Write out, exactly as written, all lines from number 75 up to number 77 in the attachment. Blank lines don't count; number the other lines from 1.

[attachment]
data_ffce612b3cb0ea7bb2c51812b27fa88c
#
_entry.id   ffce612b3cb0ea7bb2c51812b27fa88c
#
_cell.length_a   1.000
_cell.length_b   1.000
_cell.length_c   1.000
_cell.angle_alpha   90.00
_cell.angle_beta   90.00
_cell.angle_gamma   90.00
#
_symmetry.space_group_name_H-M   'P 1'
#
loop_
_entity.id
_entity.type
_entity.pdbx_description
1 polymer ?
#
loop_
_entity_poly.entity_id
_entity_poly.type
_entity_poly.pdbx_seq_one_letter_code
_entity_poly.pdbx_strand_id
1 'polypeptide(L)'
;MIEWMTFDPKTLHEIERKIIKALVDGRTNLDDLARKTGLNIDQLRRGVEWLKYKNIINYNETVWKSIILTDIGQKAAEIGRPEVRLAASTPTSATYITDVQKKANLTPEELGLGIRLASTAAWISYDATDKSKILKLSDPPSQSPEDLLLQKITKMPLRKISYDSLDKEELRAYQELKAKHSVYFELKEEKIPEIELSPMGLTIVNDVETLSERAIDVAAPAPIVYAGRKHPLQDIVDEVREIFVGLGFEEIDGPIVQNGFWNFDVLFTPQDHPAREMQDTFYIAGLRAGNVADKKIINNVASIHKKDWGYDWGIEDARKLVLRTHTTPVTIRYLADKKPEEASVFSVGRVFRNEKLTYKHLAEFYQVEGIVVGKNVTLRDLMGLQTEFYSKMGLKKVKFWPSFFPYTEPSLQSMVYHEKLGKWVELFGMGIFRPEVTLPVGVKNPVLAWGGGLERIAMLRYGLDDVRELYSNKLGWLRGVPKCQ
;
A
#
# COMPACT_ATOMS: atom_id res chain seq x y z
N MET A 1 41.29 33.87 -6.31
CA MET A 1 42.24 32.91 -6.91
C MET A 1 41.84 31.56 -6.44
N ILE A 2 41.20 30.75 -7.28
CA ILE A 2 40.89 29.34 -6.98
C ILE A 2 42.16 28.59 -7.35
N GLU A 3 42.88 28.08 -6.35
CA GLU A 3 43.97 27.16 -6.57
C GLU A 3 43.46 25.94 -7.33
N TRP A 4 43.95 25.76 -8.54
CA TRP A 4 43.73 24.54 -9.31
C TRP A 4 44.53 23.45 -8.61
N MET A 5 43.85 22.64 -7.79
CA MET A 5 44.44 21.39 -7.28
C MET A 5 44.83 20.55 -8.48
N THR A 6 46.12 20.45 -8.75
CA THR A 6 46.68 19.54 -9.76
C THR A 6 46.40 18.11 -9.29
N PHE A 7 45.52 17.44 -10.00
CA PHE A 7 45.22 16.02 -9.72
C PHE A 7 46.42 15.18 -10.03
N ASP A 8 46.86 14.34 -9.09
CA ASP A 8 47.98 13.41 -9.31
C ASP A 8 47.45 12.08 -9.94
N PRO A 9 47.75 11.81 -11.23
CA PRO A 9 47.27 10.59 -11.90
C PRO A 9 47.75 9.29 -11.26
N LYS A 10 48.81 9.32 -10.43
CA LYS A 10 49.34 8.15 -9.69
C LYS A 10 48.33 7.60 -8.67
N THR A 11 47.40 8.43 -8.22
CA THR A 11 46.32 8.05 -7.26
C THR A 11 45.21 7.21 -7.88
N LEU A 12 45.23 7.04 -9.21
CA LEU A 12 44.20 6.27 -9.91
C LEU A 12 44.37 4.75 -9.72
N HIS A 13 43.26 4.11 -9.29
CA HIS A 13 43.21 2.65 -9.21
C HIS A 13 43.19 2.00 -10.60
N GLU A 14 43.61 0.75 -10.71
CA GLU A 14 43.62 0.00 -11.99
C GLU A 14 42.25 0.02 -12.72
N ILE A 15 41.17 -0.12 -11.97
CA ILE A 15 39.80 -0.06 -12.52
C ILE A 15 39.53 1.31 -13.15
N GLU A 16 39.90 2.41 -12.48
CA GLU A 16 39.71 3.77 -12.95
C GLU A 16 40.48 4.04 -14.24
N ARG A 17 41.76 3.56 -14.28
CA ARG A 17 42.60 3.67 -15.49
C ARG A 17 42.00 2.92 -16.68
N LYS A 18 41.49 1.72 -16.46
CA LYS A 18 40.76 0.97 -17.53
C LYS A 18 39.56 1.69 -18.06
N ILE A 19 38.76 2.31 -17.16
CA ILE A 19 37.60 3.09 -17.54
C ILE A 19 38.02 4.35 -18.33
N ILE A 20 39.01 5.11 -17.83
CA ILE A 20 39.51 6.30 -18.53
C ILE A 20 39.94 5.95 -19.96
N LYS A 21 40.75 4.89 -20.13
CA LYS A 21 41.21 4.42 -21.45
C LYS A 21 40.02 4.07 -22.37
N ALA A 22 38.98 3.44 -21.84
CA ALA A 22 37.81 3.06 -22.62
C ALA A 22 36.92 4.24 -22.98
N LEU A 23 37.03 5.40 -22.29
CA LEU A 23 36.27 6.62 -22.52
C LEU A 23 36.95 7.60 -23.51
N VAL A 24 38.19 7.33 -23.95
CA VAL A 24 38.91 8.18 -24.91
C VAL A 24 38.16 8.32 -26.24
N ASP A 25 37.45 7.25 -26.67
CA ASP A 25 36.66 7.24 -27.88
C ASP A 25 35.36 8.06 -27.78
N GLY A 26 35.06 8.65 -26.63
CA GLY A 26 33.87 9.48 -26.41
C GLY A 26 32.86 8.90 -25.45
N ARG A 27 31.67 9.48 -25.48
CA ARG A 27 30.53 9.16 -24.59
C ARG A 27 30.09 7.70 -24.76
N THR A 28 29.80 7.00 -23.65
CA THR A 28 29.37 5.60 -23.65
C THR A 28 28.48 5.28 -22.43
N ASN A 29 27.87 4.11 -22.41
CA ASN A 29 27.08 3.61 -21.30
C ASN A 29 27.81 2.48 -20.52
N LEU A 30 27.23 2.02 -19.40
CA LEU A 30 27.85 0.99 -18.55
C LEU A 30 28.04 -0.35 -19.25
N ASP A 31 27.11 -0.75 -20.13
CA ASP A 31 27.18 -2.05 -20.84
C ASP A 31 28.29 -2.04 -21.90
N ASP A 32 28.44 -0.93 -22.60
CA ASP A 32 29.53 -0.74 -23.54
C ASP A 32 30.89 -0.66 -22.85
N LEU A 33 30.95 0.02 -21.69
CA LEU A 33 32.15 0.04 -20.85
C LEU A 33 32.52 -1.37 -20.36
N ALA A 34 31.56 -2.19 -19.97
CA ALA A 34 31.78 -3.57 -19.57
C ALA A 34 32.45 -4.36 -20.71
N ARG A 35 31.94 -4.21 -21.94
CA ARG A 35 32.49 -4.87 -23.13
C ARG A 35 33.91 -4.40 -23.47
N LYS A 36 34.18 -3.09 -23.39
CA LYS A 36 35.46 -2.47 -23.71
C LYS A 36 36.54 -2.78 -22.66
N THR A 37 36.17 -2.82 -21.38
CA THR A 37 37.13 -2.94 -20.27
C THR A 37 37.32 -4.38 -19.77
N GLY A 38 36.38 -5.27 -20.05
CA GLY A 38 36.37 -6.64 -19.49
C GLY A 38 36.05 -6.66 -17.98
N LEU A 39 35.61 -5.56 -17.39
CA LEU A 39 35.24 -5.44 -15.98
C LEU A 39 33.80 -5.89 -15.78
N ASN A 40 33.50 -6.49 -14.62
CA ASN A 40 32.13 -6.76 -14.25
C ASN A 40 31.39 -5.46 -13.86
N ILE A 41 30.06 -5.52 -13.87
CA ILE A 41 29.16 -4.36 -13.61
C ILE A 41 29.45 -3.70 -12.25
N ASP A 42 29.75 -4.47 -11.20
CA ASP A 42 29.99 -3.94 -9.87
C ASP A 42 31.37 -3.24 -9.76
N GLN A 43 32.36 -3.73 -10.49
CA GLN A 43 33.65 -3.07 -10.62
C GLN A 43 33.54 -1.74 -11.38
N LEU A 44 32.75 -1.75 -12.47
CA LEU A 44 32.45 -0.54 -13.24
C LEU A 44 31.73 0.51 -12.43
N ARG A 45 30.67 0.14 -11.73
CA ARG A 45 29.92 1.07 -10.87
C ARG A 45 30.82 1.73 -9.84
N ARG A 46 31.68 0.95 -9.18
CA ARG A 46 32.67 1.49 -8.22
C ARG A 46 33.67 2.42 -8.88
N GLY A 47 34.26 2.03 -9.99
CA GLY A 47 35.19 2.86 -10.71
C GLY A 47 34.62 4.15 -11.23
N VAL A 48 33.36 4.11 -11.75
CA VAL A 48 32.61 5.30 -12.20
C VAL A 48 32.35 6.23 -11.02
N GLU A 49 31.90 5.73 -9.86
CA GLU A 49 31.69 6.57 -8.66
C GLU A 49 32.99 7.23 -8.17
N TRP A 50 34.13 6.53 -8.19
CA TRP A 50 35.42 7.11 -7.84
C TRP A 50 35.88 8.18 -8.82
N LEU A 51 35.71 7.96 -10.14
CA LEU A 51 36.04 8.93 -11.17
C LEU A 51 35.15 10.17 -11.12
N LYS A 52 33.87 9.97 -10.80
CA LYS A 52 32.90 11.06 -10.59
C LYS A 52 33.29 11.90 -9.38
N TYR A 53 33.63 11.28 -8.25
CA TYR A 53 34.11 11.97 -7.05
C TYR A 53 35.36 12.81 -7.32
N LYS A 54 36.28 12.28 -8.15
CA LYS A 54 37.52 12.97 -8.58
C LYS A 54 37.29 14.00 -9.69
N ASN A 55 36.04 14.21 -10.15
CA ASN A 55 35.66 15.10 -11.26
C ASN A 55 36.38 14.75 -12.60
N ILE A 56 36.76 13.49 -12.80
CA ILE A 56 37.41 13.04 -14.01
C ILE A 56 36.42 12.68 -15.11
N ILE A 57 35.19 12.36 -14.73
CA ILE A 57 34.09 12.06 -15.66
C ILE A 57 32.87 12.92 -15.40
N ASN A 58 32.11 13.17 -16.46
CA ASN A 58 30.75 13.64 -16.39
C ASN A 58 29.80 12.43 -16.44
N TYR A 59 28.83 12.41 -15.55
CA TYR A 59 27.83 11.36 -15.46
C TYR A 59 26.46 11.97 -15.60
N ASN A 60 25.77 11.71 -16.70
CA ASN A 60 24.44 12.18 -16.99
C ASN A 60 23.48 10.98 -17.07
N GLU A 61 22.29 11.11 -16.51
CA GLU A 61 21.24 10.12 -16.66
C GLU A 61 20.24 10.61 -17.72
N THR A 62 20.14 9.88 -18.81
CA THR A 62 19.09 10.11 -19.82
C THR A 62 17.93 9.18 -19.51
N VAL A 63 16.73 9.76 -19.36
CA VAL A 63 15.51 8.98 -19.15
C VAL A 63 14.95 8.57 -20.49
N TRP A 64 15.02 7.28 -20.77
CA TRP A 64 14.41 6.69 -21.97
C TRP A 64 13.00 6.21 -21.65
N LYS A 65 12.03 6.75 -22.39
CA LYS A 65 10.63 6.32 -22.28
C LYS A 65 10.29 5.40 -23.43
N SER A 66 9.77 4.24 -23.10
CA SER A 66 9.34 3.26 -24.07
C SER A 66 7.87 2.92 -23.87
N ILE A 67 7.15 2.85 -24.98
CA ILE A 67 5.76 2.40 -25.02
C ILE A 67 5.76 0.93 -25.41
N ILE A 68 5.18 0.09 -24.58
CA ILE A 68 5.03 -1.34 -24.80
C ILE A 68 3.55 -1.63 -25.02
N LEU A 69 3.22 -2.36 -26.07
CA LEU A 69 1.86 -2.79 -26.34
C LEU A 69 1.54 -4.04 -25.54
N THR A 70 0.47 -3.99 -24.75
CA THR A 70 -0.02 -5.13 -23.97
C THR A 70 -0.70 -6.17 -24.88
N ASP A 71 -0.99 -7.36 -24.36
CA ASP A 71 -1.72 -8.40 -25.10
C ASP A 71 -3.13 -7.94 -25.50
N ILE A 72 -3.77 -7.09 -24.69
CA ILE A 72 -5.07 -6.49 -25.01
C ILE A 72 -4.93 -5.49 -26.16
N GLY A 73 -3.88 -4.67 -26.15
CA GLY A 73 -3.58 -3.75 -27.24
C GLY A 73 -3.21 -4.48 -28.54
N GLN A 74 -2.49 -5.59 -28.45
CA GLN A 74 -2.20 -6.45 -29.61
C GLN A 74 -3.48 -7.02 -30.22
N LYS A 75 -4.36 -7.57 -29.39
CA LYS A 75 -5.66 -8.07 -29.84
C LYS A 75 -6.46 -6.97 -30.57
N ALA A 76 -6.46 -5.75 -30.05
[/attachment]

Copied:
C ILE A 15 39.53 1.31 -13.15
N GLU A 16 39.90 2.41 -12.48
CA GLU A 16 39.71 3.77 -12.95